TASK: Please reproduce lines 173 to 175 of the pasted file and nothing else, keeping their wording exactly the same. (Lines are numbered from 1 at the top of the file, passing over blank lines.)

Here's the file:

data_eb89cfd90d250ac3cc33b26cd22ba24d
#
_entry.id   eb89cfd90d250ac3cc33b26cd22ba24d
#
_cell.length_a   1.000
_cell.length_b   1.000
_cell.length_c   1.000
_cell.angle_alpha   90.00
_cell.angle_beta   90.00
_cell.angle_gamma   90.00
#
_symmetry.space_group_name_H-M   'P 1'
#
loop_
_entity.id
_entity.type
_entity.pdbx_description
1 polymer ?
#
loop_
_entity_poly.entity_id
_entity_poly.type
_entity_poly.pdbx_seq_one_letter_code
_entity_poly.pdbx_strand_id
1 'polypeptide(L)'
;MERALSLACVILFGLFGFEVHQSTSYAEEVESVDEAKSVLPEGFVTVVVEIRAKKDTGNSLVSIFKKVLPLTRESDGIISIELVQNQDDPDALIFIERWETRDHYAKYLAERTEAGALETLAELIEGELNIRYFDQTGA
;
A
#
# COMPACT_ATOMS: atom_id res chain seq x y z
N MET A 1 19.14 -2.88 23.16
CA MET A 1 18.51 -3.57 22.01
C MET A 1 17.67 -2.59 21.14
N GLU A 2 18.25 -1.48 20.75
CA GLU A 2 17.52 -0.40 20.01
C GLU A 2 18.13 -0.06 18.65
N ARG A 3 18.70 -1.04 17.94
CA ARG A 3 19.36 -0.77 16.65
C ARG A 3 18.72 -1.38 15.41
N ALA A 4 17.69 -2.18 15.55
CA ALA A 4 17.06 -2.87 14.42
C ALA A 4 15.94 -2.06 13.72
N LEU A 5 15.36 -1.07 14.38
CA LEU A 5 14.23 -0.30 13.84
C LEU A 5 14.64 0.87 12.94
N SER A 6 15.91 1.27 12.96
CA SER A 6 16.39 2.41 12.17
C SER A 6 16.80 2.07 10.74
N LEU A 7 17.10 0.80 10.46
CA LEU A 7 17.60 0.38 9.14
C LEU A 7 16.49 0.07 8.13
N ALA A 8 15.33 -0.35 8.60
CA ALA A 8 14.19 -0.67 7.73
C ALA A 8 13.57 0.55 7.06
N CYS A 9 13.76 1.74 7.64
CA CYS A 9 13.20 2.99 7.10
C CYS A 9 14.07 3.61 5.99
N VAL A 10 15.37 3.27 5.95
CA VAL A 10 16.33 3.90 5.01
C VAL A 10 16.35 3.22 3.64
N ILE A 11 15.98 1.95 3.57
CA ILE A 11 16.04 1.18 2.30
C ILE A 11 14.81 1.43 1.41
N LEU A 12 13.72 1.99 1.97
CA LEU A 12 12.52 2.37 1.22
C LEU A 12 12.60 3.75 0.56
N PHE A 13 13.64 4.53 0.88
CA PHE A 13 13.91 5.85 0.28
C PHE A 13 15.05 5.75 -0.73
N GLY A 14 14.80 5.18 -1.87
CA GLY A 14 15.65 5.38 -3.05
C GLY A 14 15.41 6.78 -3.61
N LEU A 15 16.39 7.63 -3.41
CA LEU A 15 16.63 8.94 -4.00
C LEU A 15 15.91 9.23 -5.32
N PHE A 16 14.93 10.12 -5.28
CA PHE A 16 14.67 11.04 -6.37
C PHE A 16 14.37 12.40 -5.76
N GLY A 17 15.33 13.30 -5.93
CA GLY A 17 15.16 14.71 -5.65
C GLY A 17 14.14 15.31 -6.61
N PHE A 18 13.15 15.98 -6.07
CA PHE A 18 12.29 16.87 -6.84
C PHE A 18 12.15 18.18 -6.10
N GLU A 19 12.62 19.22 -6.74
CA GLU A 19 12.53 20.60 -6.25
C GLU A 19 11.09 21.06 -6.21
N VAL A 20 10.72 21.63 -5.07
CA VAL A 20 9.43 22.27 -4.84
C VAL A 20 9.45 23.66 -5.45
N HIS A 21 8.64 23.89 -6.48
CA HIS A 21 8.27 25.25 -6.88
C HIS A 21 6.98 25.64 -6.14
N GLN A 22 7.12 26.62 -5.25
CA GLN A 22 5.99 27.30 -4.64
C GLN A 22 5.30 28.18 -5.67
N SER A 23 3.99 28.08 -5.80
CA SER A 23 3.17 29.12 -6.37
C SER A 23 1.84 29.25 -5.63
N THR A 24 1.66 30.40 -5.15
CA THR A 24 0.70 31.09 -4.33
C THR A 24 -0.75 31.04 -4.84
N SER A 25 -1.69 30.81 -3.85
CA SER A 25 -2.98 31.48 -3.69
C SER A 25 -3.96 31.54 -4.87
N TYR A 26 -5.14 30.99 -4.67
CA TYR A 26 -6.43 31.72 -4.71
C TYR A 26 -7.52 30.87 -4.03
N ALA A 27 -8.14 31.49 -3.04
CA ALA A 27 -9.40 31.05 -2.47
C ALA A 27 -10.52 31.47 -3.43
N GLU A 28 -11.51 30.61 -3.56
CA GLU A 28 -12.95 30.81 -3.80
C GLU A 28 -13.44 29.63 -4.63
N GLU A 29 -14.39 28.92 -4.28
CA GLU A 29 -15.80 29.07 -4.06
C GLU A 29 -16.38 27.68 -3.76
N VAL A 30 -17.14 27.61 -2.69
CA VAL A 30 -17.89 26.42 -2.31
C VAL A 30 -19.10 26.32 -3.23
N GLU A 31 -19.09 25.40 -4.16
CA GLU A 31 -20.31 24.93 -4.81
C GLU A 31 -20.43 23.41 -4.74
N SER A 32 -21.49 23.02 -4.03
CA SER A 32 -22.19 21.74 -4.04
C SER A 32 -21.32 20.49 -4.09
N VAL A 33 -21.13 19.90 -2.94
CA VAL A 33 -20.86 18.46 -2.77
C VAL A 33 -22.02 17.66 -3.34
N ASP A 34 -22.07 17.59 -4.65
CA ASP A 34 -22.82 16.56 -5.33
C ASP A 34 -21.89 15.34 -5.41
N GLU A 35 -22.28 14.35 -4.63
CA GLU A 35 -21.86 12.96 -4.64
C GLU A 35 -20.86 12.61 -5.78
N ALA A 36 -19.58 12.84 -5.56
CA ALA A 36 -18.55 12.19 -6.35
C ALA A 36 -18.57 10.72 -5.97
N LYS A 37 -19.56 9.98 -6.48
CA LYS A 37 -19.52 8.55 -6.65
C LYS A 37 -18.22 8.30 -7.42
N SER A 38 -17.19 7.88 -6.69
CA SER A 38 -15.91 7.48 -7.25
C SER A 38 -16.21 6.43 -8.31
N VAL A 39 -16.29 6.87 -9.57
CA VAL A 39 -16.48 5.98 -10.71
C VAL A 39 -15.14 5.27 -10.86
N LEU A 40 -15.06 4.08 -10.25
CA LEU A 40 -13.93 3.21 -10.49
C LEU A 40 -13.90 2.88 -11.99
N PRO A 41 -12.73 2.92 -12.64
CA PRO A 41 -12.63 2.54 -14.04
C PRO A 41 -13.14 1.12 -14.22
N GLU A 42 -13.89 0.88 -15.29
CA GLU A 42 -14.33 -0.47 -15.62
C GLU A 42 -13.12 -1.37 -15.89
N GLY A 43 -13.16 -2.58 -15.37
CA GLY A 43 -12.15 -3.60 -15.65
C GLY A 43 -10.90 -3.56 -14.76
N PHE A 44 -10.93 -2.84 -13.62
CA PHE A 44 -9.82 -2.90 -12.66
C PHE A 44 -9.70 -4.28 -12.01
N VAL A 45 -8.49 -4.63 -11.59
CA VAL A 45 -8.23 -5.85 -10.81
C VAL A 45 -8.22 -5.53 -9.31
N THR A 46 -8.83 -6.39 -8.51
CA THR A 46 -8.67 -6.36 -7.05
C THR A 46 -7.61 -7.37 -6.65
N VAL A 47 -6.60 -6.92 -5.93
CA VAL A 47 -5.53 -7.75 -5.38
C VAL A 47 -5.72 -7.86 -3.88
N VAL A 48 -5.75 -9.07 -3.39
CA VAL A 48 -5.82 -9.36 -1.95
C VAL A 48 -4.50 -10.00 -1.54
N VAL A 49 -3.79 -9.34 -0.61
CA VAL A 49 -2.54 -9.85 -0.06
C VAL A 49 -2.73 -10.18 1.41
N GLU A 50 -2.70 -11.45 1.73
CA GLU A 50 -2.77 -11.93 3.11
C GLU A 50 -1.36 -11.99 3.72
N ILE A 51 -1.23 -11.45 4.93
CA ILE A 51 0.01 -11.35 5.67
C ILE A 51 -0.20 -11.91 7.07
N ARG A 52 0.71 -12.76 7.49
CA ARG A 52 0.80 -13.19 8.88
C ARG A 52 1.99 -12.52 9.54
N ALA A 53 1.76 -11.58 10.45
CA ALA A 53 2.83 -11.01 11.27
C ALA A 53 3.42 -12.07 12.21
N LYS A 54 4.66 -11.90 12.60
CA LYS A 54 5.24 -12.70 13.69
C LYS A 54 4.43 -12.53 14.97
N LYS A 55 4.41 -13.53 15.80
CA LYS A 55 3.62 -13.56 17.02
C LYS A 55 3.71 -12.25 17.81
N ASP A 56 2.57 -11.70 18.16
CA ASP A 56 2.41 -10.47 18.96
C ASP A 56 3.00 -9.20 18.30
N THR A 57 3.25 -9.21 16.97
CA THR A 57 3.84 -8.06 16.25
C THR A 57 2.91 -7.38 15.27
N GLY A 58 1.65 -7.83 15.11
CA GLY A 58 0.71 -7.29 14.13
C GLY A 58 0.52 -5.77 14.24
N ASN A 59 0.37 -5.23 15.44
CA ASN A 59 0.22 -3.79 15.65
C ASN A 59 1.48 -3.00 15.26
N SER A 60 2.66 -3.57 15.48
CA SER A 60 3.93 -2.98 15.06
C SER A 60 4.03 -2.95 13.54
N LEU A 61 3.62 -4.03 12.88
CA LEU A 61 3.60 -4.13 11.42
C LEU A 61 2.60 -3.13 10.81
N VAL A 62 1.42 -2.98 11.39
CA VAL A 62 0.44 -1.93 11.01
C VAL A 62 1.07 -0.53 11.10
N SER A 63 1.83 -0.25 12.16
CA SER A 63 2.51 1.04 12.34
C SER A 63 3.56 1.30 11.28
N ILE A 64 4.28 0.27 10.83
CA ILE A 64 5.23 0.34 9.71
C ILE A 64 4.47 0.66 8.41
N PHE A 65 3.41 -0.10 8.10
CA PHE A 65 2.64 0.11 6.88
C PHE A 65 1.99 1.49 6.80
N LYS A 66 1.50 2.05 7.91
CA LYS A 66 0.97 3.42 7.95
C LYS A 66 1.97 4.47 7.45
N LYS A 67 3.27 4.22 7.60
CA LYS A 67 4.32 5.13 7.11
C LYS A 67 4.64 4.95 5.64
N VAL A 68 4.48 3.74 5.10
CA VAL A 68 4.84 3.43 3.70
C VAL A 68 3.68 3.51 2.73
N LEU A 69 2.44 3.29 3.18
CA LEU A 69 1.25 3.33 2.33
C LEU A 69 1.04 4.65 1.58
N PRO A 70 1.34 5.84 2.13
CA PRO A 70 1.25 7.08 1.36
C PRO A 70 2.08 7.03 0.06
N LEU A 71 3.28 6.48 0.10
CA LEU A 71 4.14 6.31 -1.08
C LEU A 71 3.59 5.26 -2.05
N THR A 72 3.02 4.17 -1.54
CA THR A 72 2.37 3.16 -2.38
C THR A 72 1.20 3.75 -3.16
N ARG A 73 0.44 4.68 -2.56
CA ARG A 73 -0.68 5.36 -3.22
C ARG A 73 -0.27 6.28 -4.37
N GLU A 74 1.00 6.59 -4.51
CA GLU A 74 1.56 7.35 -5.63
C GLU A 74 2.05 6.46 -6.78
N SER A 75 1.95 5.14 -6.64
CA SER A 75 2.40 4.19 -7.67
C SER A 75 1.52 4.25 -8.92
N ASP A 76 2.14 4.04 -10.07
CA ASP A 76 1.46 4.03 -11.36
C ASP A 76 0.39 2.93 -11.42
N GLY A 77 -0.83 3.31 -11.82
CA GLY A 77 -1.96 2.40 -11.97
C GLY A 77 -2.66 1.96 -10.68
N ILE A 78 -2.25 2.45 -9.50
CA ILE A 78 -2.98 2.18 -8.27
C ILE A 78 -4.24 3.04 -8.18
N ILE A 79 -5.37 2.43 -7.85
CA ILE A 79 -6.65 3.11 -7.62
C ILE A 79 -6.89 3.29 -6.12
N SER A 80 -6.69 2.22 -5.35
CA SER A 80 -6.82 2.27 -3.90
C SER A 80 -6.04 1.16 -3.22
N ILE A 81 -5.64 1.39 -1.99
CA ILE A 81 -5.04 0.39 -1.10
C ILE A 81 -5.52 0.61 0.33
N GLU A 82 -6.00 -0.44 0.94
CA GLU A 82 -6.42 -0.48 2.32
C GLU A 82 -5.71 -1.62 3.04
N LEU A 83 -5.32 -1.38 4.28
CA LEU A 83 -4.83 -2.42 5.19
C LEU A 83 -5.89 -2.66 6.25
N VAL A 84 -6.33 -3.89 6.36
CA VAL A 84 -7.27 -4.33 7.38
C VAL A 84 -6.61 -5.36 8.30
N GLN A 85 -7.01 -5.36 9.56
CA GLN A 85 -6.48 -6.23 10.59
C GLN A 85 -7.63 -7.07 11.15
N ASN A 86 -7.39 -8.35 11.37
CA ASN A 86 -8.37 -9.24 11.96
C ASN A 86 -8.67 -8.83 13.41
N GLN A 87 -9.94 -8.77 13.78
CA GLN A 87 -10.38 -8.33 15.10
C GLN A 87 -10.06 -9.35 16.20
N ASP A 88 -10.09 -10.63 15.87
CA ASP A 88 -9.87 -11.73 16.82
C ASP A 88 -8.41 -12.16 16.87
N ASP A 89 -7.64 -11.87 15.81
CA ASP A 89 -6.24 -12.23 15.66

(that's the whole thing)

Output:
CA VAL A 48 -5.82 -9.36 -1.95
C VAL A 48 -4.50 -10.00 -1.54
N VAL A 49 -3.79 -9.34 -0.61